U.S. DOE issues new fact sheet on special education


By Pilar Sokol
Deputy General Counsel

How can school districts provide services to children with disabilities while schools are closed? The U.S. Department of Education (USDOE) has issued new information on this topic which acknowledges that COVID-19 presents exceptional circumstances that may affect how education, related services and supports are provided to children with disabilities.

Despite the difficult circumstances, districts still must comply with federal laws that protect students with disabilities, according to USDOE. Nor should they deny distance instruction to general education students by claiming an inability to comply with such laws.

According to a document issued Saturday entitled, "Supplemental Fact Sheet: Addressing the Risk of COVID-19 in Preschool, Elementary and Secondary Schools While Serving Children with Disabilities":

  • Schools must provide a free appropriate education (FAPE) to children with disabilities consistent with the need to protect their health and safety as well as that of those who provide such services.

  • FAPE may include special education and related services provided through distance instruction provided virtually, on-line or telephonically, as appropriate.

  • Issues related to any inevitable delay in the provision of services, or to decisions regarding how to provide services, will be resolved through individualized determinations pertaining to the need for compensatory services once a school resumes normal operations.

During school closures, it may be unfeasible or unsafe to provide hands-on physical and/or occupational therapy and tactile sign language education services. But districts can still provide modifications and accommodations such as:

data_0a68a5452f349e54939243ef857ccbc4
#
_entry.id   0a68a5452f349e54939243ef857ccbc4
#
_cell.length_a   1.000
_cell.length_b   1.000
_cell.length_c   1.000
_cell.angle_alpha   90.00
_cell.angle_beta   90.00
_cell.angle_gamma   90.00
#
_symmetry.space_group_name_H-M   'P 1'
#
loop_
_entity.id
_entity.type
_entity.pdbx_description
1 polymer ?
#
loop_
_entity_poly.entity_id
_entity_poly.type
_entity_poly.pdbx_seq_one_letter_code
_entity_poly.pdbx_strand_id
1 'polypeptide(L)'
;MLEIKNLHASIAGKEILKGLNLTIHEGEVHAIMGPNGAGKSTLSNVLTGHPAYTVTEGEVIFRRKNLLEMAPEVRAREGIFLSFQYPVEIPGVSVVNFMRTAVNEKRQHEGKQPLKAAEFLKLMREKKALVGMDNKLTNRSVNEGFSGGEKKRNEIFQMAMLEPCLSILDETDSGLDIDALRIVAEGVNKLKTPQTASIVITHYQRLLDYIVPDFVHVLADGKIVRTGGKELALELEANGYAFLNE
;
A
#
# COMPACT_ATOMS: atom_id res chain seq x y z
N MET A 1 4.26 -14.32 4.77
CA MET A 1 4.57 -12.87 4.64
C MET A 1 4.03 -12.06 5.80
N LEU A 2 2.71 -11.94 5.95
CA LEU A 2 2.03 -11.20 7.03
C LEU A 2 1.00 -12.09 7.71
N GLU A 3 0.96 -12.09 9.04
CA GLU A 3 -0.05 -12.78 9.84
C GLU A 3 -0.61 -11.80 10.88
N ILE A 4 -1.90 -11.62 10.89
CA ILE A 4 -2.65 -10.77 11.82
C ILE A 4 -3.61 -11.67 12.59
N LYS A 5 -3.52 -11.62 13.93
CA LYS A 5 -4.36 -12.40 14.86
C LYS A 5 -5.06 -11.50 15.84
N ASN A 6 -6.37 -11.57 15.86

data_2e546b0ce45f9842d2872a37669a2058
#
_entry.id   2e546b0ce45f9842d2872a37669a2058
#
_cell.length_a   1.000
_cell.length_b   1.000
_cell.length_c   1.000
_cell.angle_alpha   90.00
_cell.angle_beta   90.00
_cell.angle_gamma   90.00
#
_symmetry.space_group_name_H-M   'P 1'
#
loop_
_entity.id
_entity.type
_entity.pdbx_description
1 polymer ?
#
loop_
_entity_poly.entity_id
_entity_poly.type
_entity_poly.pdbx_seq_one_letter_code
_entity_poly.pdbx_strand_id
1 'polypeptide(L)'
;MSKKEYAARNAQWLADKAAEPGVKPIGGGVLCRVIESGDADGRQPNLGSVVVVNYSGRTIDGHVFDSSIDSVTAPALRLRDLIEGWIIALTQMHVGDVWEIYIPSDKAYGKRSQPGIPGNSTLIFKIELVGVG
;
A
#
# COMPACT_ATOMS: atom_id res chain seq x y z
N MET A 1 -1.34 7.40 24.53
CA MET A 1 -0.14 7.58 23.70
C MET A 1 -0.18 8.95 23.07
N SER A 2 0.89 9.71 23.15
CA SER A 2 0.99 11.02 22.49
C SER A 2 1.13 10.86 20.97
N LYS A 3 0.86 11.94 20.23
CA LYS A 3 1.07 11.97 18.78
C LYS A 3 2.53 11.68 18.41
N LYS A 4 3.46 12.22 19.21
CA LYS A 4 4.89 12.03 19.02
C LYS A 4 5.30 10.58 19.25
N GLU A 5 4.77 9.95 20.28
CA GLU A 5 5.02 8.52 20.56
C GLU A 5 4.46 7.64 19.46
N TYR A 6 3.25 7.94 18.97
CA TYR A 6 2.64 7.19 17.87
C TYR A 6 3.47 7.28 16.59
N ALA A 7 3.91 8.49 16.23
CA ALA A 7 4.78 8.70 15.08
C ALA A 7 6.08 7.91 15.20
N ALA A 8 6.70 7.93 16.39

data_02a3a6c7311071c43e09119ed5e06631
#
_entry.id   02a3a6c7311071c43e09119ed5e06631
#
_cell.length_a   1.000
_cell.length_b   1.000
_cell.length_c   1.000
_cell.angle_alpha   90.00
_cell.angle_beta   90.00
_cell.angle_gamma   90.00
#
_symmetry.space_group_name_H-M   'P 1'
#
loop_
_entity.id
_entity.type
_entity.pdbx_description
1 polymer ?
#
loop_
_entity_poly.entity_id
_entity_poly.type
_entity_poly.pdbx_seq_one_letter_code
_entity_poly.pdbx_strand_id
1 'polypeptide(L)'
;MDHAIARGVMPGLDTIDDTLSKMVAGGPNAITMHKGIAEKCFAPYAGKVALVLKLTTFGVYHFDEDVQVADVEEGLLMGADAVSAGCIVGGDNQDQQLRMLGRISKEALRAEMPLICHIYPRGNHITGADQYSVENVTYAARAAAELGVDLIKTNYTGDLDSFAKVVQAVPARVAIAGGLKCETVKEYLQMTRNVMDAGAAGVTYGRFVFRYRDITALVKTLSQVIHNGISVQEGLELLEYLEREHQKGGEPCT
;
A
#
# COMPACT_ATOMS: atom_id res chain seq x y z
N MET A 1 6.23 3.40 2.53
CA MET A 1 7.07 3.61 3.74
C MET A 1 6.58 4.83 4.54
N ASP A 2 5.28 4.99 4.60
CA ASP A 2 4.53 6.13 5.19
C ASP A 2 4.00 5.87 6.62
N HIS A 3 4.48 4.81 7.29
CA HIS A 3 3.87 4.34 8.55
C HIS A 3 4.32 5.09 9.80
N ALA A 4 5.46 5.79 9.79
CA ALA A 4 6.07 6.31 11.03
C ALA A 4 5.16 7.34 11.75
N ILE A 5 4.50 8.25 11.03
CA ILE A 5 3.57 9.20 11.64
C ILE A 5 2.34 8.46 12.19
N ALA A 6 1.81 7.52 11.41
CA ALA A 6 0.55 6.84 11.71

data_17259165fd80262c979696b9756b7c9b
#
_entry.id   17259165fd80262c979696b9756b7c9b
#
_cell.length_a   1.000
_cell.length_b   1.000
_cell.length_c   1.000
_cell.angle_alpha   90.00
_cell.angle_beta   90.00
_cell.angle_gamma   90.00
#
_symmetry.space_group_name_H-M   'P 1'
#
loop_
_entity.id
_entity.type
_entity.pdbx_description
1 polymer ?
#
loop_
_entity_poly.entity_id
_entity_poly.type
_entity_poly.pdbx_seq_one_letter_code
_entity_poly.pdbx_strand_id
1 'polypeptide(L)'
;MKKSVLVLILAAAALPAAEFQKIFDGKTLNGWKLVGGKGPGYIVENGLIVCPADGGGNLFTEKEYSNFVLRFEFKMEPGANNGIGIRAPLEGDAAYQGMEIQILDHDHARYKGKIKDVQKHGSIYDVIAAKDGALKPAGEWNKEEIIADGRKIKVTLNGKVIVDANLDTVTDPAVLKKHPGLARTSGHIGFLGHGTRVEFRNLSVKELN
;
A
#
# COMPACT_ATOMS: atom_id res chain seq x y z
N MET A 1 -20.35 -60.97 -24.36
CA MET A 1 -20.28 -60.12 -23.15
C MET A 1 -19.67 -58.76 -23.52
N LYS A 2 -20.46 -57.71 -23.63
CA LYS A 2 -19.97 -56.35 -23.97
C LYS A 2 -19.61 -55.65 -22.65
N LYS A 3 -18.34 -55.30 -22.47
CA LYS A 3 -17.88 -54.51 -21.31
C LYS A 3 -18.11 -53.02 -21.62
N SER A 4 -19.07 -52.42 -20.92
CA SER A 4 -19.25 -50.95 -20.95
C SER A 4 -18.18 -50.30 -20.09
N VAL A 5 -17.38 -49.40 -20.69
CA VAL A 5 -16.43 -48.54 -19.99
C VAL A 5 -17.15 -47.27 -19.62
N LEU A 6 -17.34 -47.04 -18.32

• Extensions of time for assignments.

  • Videos with accurate captioning or embedded sign language interpreting.

  • "Accessible" reading materials.

  • Various speech language services through videoconferencing.
While online learning must be accessible to students with disabilities, federal law does not mandate the use of a specific methodology. Therefore, if technology is not accessible or education materials are not available in accessible format, schools may still meet their legal obligations by providing equally effective alternate access to the curriculum or services provided to other students.

For instance, a teacher may be unable to provide a blind student with a braille version of a class assignment. The teacher could, instead, provide an audio recording or read the document to the blind student over the phone.

Tele-therapy and tele-intervention meetings held on digital platforms can also be considered, as appropriate.

Also, schools should consider low technology strategies for the exchange of curriculum-based resources, instructional packets, projects and written assignments, according to the Supplemental Fact Sheet.

More information is available from USDOE’s Office for Civil Rights.


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